Above: "Teif on da Lum" by fiddler and composer Vicky Gray, from the Shetland Islands. The song appears on her debut EP, Atlaness (2021). The video is by Shetland film-maker JJ Jamieson.
Below: "The Grey Selkie of Sule Skerry" (Child Ballad 113), a traditional song of the Orkney and Shetland islands, performed by singer/songwriter Maz O'Conner. The video of seals is not by O'Connor but underscores the song beautifully, filmed by divers off the coast of Coll in the Inner Hebrides, and the Farne Islands of Northumberland. The song itself can be found on O'Conner's second album, This Willowed Light (2014). For previous selkie posts, go here.
Above: "Selkie-boy" by Julie Fowlis, from the Outer Hebrides, based on the words of Robert Macfarlane, the art of Jackie Morris, and the lore of selkies. The piece was created for The Lost Words: Spell Songs (2019), a glorious album and concert series that turned the "spells" found in Jackie & Robert's beautiful book The Lost Words into equally beautiful music. The video was filmed near Jackie's home on the coast of Wales, where she inked the verses of "Selkie-boy" onto stone as a gift to the sea. “When we went in search of seals for the film it was almost as if they knew," she says. "There were many seals in a cave where usually there were only a few. The water was crystal clear, so we could watch them move under water. They seemed almost to welcome us, just sitting beneath the skin of the sea and yes, beckoning us down, to where we belonged. And the colour of the water, the light on it, was a deep green.”
Below: "The Arms of the Ocean" by Gaelic singer/songwriter Rachel Walker, with Alec Dalglish (from Skerryvore). The song was released as a single in 2017. Walker's most recent solo album is Gael (2020), and it's a beauty.
Above: "Charmer" by Salt House (Jenny Sturgeon, Lauren MacColl, Ewan MacPherson), a trio based in Scotland whose music I listen to constantly. This one is from their gorgeous second album Undersong (2018). The album was made and the video filmed on the Hebridean island of Berensay.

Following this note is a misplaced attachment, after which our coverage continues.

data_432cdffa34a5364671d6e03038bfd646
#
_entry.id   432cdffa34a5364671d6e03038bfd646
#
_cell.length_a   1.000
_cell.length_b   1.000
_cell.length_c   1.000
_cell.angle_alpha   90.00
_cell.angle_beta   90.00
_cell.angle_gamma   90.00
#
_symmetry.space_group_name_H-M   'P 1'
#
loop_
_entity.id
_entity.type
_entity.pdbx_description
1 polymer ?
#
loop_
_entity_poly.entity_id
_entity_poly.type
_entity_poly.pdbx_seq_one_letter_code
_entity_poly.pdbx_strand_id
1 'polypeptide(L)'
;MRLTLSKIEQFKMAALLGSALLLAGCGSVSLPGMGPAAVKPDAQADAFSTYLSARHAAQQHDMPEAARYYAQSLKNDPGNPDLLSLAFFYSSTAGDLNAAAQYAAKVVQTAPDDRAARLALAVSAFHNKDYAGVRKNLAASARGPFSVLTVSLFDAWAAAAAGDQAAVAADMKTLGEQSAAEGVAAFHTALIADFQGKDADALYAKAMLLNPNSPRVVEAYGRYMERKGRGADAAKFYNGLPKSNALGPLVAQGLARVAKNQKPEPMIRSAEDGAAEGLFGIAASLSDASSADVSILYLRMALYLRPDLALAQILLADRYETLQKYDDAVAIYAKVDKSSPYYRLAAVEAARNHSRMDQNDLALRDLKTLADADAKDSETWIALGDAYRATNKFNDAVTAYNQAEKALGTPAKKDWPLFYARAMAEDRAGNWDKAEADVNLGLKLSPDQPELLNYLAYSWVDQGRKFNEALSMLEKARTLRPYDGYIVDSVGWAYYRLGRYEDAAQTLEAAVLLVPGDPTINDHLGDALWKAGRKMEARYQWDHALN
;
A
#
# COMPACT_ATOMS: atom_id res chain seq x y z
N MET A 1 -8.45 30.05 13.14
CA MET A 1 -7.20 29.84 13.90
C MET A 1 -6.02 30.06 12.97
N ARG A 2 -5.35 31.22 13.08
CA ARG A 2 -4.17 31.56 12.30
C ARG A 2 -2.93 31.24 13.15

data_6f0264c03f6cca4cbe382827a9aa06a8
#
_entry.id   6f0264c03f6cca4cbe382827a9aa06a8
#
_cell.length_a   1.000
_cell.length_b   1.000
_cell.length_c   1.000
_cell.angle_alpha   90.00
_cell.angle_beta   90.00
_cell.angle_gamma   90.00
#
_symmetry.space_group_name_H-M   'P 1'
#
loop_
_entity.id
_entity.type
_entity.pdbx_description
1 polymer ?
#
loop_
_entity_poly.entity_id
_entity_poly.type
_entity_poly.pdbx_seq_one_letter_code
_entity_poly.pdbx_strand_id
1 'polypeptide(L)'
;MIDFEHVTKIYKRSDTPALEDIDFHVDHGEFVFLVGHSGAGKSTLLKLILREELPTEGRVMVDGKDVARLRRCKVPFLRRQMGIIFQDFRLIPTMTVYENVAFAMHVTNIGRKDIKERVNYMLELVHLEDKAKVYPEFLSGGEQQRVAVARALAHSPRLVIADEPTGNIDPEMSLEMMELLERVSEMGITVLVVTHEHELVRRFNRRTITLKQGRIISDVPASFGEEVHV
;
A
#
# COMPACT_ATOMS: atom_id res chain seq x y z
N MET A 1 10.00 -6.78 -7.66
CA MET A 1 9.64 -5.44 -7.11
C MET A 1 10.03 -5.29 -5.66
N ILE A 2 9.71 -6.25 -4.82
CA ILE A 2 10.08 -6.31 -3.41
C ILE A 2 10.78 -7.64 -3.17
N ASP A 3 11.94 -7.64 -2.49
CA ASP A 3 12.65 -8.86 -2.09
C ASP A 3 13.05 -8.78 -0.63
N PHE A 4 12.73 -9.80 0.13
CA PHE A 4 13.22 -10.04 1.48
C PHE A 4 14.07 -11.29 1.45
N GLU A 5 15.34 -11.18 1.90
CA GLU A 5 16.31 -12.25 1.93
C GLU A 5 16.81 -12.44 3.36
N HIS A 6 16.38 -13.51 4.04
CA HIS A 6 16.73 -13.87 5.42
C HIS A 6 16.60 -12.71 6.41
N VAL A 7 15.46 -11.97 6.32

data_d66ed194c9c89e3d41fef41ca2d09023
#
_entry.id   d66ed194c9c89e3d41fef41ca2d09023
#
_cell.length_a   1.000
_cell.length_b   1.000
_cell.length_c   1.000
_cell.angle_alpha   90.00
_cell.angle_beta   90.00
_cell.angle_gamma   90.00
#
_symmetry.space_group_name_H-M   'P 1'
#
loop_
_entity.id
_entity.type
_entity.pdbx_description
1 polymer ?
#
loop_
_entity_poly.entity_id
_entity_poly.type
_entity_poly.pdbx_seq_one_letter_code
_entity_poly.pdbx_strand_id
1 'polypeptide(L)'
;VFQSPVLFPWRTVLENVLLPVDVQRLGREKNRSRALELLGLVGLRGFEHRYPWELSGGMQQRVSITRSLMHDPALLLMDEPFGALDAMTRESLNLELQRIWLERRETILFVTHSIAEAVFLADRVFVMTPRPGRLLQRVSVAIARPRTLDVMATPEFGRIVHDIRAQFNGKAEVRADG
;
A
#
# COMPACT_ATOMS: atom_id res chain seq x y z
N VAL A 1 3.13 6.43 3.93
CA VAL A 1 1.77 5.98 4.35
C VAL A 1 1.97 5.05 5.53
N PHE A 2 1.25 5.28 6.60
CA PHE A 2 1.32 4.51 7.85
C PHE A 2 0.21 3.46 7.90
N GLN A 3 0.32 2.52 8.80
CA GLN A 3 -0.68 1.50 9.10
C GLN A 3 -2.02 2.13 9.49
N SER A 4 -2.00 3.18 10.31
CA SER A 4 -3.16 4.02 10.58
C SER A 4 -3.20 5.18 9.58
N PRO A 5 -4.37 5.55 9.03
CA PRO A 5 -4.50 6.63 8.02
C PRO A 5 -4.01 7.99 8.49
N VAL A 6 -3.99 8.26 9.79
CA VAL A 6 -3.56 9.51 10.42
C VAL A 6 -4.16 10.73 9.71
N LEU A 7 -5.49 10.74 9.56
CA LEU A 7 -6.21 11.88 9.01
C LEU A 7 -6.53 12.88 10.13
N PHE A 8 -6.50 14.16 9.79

Below: "Caim Chaluim Chille chaoimh (The encompassing of Columba the kindly)" by Julie Fowlis, Éamon Doorley, Zoë Conway, and John McIntyre. The piece "is based on a text from Alexander Carmichael’s Carmina Gadelica, a multi-volume collection of Gaelic prayers, incantations, charms and songs collected in the Highlands and Islands of Scotland over one hundred years ago. The musicians have also woven into the text some words from a blessing from the Middle-Irish period. Their composition bridges the Sea of Moyle and generations of tradition in a contemporary and layered arrangement using voices, guitar, bouzouki, violin and oboe to commemorate the remarkable Columba -- a man who left an indelible mark on the life, literature and landscape of both Ireland and Scotland. In the video they have made to accompany their composition, the four musicians and singers have invited artist Ellis O’Connor to respond in paint, inspired by the music they have created."
For a previous post on Columba and other "peregrini" of the northern islands go here.
The art today is from The Seal Children by Jackie Morris (Frances Lincoln Children's Books, 2005, & Otter-Barry Books, revised edition, 2016), which I highly recommend. And speaking of seal and selkie tales, there's been a discussion on Twitter recently on just how good Margo Lanagan's selkie novel The Brides of Rollrock Island is.